Sixth grade English teacher and dean, The Walker School

Llopart, who has a bachelor’s degree in communication with additional teacher certification in language arts, is in his second career, the one he feels he was meant to have.

He’s worked as a production assistant at CNN and as an account manager for autotrader.com. The past 13 years, 12 years at The Walker School, he’s been a teacher, and he coaches the middle school basketball and high school football cheerleading squads, the debate team and assists with the middle school girls’ soccer team.

He discovered his calling when he became a mentor for a DeKalb County high school student, though he’d suspected it when he volunteered at McKenna Farms Therapy Services with kids with special needs and as a mentor with Georgia Department of Family and Children’s Services.

“I am passionate about teaching,” he says. “We are shaping young lives. … Because of the structure of Walker, I see kids from about 3 years old to 18, and get to watch and guide and facilitate their growth. Having the opportunity to be in these kids’ lives – that’s awesome.”

Middle school for many kids can be challenging. “It’s not just academic content we’re dealing with, but social and emotional development, all these changes,” he says.

A Typical Day

7:15 a.m.: Arrives at school after a 20-25 minute commute from Atlanta.
7:15-8 a.m. Monday-Friday: Grabs coffee and writes instructions on the classroom board. Responds to emails from colleagues, parents or students.
7:15-7:50 a.m. Wednesdays and Thursdays: Coaches debate team.
8-8:55 a.m.: First class.
9-9:55 a.m.: Second class.
10-10:30 a.m.: Advisory period where he meets with students for character education.
10:35-11:30 a.m.: Another class.
11:35 a.m.-noon: Lunch and lunchroom duty. “I get to eat lunch with the kids – it’s great,” he says.
12:05-12:30 p.m.: Sixth grade study hall. Kids also can come for academic assistance, complete homework, or discussions/affirmations about their daily experiences or can choose to have recess.
12:35-1:25 p.m.: Another class.
1:25-2:20 p.m. and 2:25-3:15: Back-to-back planning periods (depending on the schedule rotation), though students often come to consult.
3:30-5:30 p.m. Monday-Thursday: Cheerleading practice.
7:30 p.m.-9, 10 or 11 p.m. on Fridays: Football games; with an away game, he might get home at 11 p.m.
Sundays at Starbucks: He reads and grades student papers for four to six hours.

Heather Upton

Kindergarten teacher, Saint Thomas More Catholic School

Upton, who has an undergraduate degree in education and a master’s degree in early language and literacy and is certified to teach special education, started work at Saint Thomas More as an assistant teacher when she was still an undergraduate.

She joined the faculty in 2006 and taught second grade for 10 years, before switching to kindergarten three years ago. Upton lives in Tucker with her husband and goldendoodle Ginger, a therapy dog who is a “furlunteer” for Grady Health System’s Dog Therapy Program and also visits with kids involved with the Department of Juvenile Justice.

“Teaching kindergarten is one of the most challenging things I’ve ever done,” she says, “because everything is hands-on, all the time, nonstop. And you have 25 kids from all different backgrounds, some who’ve been to kindergarten and know their letters and numbers and some who’ve never left mom’s living room. You have to balance the needs of all the kids.”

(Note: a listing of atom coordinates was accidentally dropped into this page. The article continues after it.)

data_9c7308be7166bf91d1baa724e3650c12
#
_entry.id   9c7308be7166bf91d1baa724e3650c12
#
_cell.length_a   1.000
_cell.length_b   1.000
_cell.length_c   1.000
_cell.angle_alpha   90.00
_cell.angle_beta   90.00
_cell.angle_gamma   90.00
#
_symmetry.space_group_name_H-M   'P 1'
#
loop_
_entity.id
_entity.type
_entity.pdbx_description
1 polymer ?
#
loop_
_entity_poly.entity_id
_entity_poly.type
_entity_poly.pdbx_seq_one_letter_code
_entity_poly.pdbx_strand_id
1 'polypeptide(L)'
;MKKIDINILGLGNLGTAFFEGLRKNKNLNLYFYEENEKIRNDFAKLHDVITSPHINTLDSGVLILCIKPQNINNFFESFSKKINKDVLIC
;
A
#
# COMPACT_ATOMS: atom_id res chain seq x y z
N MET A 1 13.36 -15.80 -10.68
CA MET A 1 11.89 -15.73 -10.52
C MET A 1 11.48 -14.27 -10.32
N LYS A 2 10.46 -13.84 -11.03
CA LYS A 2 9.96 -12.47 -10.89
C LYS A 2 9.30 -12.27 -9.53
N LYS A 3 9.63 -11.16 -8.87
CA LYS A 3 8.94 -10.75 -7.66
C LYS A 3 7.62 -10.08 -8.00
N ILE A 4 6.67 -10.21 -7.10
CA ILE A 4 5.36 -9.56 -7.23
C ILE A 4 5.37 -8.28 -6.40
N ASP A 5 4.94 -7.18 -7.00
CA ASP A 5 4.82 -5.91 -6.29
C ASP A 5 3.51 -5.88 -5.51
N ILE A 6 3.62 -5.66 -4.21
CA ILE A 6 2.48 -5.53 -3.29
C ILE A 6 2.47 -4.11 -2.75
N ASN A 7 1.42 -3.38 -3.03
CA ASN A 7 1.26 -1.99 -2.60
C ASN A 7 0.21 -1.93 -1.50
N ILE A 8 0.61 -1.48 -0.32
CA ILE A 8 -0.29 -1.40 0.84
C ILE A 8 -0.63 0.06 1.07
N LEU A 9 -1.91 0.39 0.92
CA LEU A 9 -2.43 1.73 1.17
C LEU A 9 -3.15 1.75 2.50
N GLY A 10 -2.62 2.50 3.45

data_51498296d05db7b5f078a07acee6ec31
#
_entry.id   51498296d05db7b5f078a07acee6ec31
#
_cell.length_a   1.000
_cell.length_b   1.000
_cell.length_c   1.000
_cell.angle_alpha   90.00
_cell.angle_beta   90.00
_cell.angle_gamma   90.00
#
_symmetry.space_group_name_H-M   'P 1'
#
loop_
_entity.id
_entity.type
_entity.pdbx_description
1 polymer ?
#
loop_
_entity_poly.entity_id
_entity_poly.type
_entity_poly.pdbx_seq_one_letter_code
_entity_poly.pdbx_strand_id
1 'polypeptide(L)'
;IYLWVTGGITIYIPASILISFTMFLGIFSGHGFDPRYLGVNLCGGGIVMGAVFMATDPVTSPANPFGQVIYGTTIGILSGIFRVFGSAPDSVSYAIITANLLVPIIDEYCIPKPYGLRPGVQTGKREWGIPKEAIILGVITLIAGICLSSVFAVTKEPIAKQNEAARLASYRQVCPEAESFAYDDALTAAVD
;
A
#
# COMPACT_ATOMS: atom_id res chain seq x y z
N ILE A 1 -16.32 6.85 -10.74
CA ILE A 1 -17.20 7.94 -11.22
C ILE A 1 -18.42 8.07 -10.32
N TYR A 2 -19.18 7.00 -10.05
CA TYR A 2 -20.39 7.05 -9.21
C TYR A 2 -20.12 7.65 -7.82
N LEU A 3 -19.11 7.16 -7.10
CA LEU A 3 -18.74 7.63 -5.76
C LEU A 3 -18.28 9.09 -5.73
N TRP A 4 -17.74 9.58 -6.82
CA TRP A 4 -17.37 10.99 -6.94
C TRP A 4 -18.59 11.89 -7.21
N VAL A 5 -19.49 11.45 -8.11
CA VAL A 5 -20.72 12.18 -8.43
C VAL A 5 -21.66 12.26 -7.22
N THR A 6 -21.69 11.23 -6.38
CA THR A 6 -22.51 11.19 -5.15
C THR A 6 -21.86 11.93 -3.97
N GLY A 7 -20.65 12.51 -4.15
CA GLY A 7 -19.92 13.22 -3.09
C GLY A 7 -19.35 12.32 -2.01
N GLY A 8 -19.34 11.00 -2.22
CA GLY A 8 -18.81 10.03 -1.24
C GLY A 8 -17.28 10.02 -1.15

No two days are alike, she says. Some start smoothly, and some begin with tears or a child with an upset stomach. Every day includes movement interspersed with learning – rhythmic clapping, dancing, games – because kids that young can’t sit still for long periods of time. And every day has rewarding moments, especially in January.

“They come back from Christmas break, and you can see the change,” Upton says. “The first half of the year, we’re teaching them how to learn and by January you can see their joy as they really start to put it together.”

A Typical Day

7:15 a.m.: Arrives at school.
7:45 a.m.: She collects the kids who’ve been dropped off at school and takes them to her classroom.
7:45-8:05 a.m.: Other kids trickle in and they start the day with free play, choosing from games and activities.
8:15 a.m.: Morning meeting with the kids; everyone sits in a circle and she explains what they’ll be doing that day; they practice counting and find out if anyone is missing; kids get to tell anything to the group they want to share.
8:20-9:20 a.m.: Math block. The whole group has a mini-lesson then they break into smaller groups, some playing a game, or reviewing material or writing numbers.
9:20-10:20 a.m.: Parent conference, meetings or student assessments.
10:20 a.m.: Kids have a snack brought from home.
10:30-11:30 a.m.: Literacy block. Kids have a whole group mini-lesson for about 20 minutes then break into groups focusing on reading, writing and spelling, usually with movement mixed in.
Noon: Lunch
12:30-1 p.m.: Recess with kindergarten, first and second grades involved in unstructured play.
1-1:45 p.m.: Rest time during first half of the year; some kids nap, others look at books or write. In January, rest time transitions into a 45-minute writing block.
1:45-2 p.m.: Second recess.
2-2:30 p.m.: Science and social studies.
2:30-3 p.m.: Religious block with Catholic prayers or stories from the Bible.
3:15 p.m.: Students dismissed.
3:45 p.m.: Except on Wednesdays, teachers can leave school but most do not. Wednesday faculty meetings end at 4:15 p.m. On other days, Upton holds parent-teacher conferences or does school work until 4:15 or later.
7-9 p.m.: Frequently does lesson planning at home.

A Day in the Life of an Atlanta Teacher